A New Language: Apophatic Discourse In John Donne's "Devotions", 2023 University of Massachusetts Amherst
A New Language: Apophatic Discourse In John Donne's "Devotions", Jessica M. Farris
Not much ink has been spilled over John Donne’s relationship to negative, or apophatic, theology. A few scholars have written about apophatic discourse in Donne’s poetry and sermons, but, in general, the subject continues to be overlooked. This thesis seeks to (re)start the conversation by shedding light on Devotions Upon Emergent Occasions, a text which has yet to be linked to the negative tradition despite its clear engagement in apophatic discourse. Indeed, throughout Devotions, Donne wields several apophatic strategies when speaking of God including via negativa, predicates of action, linguistic regress, paradox, and a consistent reliance upon metaphorical …
The Labé Question: A New Stylometric Analysis, 2023 University of Nebraska-Lincoln
The Labé Question: A New Stylometric Analysis, Ryan Schmid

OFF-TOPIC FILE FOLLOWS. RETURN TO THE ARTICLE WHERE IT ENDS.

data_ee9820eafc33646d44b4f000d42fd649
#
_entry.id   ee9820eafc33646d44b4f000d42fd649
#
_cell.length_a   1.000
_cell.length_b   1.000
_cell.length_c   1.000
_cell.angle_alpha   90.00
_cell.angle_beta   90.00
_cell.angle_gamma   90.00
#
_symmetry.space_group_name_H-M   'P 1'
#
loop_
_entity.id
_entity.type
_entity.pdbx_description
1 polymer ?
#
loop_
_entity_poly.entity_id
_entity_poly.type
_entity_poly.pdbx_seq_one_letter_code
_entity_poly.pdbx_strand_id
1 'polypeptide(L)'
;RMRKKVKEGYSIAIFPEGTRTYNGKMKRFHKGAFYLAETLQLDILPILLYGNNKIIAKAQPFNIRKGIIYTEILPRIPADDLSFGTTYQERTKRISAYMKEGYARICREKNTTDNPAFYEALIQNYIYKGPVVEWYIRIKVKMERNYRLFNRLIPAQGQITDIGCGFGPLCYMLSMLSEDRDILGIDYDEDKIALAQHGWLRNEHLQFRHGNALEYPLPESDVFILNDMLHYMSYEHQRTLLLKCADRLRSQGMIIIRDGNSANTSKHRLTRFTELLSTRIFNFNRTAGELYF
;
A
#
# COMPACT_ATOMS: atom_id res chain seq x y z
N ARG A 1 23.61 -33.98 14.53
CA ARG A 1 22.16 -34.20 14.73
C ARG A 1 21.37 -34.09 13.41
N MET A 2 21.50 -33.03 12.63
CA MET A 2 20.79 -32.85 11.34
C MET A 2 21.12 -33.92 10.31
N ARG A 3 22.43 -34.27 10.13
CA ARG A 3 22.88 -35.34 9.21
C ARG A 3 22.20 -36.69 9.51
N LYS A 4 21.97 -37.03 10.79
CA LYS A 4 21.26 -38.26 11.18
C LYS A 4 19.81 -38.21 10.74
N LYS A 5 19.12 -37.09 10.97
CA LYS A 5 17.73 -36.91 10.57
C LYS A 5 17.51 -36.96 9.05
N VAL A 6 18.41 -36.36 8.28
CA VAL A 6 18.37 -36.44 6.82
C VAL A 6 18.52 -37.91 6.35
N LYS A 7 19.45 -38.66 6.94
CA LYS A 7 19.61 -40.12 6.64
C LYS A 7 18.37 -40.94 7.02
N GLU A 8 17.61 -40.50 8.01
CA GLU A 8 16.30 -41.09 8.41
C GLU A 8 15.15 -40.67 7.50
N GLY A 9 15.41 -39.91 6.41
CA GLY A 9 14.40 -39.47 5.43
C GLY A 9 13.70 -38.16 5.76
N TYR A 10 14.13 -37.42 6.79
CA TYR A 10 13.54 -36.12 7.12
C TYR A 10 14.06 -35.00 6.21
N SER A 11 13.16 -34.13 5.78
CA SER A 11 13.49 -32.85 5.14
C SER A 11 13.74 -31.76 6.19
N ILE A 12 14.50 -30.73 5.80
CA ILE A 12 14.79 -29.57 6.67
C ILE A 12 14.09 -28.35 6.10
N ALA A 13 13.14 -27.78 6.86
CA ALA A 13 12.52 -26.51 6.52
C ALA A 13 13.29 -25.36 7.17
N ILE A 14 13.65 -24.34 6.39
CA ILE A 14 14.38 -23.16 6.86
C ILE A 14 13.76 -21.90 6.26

Department of Modern Languages and Literatures: Dissertations, Theses, and Student Research
In 2006, a theory was put forward concerning sixteenth-century poet Louise Labé and her work- both her prose and her poetry. Mireille Huchon, in her 2006 study Louise Labé, une créature de papier, claims that Labé’s work, and indeed a large part of her identity itself, was a fabrication invented by several poets of the 1500s. Huchon describes Labé as a “mystery” and an “enigma,” noting the relatively scant biographical details that we know of Labé’s life (Huchon, pp. 7-11). Perhaps needless to say, this claim stirred up a bit of controversy- many reacted negatively to Huchon’s thesis, not only …
En El Origen Y La Difusión Europea Del Te Lutherum Damnamus, Parodia Antiluterana De La Primera Mitad Del Siglo Xvi // The Origin And European Dissemination Of Te Lutherum Damnamus, An Anti-Lutheran Parody From The First Half Of The Sixteenth Century, 2023 University of Massachusetts Amherst
En El Origen Y La Difusión Europea Del Te Lutherum Damnamus, Parodia Antiluterana De La Primera Mitad Del Siglo Xvi // The Origin And European Dissemination Of Te Lutherum Damnamus, An Anti-Lutheran Parody From The First Half Of The Sixteenth Century, Pedro Martín Baños
This paper traces the history of an anti-Lutheran parody of the Te Deum laudamus hymn, which could have been composed a few years before 1530, probably in Italy, and which had a wide diffusion throughout Europe. A hitherto unknown testimony, preserved in the Archivo Municipal de Burgos, is disclosed, and the two main versions of the text, which circulated in handwritten and printed form, are edited and reconstructed.